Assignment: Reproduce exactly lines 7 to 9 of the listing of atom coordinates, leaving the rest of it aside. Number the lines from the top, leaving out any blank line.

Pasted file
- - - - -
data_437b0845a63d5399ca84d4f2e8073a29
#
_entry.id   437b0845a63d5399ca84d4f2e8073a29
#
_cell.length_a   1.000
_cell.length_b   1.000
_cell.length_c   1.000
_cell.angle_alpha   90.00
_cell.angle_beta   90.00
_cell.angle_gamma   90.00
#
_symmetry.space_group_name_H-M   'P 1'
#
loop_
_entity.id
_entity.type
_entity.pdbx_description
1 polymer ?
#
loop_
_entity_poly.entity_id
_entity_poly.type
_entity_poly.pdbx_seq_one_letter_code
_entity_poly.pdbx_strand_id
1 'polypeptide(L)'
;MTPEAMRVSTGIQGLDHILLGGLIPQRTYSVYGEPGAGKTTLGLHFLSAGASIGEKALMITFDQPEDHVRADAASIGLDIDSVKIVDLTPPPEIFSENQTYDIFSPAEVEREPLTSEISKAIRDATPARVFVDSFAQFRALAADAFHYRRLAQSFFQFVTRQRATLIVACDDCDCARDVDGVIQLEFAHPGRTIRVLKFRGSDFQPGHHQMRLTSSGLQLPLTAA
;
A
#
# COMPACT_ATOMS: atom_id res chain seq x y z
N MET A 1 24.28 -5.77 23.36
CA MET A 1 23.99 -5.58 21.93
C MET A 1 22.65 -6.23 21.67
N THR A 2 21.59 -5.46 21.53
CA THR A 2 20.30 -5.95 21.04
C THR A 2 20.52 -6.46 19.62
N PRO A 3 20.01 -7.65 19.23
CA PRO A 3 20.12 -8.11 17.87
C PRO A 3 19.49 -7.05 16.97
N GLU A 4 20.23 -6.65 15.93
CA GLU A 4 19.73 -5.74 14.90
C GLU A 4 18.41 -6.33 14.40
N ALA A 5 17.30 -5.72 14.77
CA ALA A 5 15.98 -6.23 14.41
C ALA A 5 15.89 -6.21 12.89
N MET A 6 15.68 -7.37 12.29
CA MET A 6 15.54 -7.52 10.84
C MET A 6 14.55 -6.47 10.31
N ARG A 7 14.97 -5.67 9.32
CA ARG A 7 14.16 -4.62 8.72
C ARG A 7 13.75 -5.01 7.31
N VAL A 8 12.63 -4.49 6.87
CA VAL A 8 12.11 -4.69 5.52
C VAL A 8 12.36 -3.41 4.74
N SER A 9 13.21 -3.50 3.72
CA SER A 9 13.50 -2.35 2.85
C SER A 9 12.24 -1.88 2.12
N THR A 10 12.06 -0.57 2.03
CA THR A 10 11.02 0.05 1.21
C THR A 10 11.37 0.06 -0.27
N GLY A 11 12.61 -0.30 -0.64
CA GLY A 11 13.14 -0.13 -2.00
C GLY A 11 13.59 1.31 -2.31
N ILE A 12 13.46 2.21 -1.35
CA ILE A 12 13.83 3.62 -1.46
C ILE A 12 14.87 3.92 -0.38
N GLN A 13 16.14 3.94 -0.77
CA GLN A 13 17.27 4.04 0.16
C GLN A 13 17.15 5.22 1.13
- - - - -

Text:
_cell.length_c   1.000
_cell.angle_alpha   90.00
_cell.angle_beta   90.00